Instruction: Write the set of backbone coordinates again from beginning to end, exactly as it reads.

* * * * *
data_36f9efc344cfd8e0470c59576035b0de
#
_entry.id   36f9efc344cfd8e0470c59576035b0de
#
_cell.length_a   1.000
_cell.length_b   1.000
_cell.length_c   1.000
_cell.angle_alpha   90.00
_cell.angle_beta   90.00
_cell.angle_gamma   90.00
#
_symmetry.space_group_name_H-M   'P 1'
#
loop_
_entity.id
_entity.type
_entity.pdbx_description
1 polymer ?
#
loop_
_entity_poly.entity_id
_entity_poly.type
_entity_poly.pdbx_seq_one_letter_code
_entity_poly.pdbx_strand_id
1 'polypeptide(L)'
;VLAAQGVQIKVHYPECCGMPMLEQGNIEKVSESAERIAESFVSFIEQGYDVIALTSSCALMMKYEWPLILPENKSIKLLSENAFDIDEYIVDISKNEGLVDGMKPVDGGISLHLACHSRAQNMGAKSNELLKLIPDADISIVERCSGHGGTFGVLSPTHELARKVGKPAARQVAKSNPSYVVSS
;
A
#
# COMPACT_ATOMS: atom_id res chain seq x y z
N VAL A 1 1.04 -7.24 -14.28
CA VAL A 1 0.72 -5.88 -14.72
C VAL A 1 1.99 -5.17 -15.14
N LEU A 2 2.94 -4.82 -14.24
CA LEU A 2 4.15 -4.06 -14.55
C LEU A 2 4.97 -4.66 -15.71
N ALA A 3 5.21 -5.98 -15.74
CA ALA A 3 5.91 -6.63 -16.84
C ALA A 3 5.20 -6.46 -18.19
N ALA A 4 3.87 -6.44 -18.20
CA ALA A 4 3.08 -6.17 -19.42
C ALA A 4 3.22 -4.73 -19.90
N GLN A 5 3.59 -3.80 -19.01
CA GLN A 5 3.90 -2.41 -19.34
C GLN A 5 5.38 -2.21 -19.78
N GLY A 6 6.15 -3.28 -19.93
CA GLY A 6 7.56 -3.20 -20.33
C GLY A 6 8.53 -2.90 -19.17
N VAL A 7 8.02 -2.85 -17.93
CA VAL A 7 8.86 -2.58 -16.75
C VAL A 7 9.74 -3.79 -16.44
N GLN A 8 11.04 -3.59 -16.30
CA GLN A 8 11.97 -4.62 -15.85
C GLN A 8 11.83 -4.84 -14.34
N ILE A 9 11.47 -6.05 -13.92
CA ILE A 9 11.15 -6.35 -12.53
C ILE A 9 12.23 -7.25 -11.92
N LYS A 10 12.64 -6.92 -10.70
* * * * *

data_36f9efc344cfd8e0470c59576035b0de
#
_entry.id   36f9efc344cfd8e0470c59576035b0de
#
_cell.length_a   1.000
_cell.length_b   1.000
_cell.length_c   1.000
_cell.angle_alpha   90.00
_cell.angle_beta   90.00
_cell.angle_gamma   90.00
#
_symmetry.space_group_name_H-M   'P 1'
#
loop_
_entity.id
_entity.type
_entity.pdbx_description
1 polymer ?
#
loop_
_entity_poly.entity_id
_entity_poly.type
_entity_poly.pdbx_seq_one_letter_code
_entity_poly.pdbx_strand_id
1 'polypeptide(L)'
;VLAAQGVQIKVHYPECCGMPMLEQGNIEKVSESAERIAESFVSFIEQGYDVIALTSSCALMMKYEWPLILPENKSIKLLSENAFDIDEYIVDISKNEGLVDGMKPVDGGISLHLACHSRAQNMGAKSNELLKLIPDADISIVERCSGHGGTFGVLSPTHELARKVGKPAARQVAKSNPSYVVSS
;
A
#
# COMPACT_ATOMS: atom_id res chain seq x y z
N VAL A 1 1.04 -7.24 -14.28
CA VAL A 1 0.72 -5.88 -14.72
C VAL A 1 1.99 -5.17 -15.14
N LEU A 2 2.94 -4.82 -14.24
CA LEU A 2 4.15 -4.06 -14.55
C LEU A 2 4.97 -4.66 -15.71
N ALA A 3 5.21 -5.98 -15.74
CA ALA A 3 5.91 -6.63 -16.84
C ALA A 3 5.20 -6.46 -18.19
N ALA A 4 3.87 -6.44 -18.20
CA ALA A 4 3.08 -6.17 -19.42
C ALA A 4 3.22 -4.73 -19.90
N GLN A 5 3.59 -3.80 -19.01
CA GLN A 5 3.90 -2.41 -19.34
C GLN A 5 5.38 -2.21 -19.78
N GLY A 6 6.15 -3.28 -19.93
CA GLY A 6 7.56 -3.20 -20.33
C GLY A 6 8.53 -2.90 -19.17
N VAL A 7 8.02 -2.85 -17.93
CA VAL A 7 8.86 -2.58 -16.75
C VAL A 7 9.74 -3.79 -16.44
N GLN A 8 11.04 -3.59 -16.30
CA GLN A 8 11.97 -4.62 -15.85
C GLN A 8 11.83 -4.84 -14.34
N ILE A 9 11.47 -6.05 -13.92
CA ILE A 9 11.15 -6.35 -12.53
C ILE A 9 12.23 -7.25 -11.92
N LYS A 10 12.64 -6.92 -10.70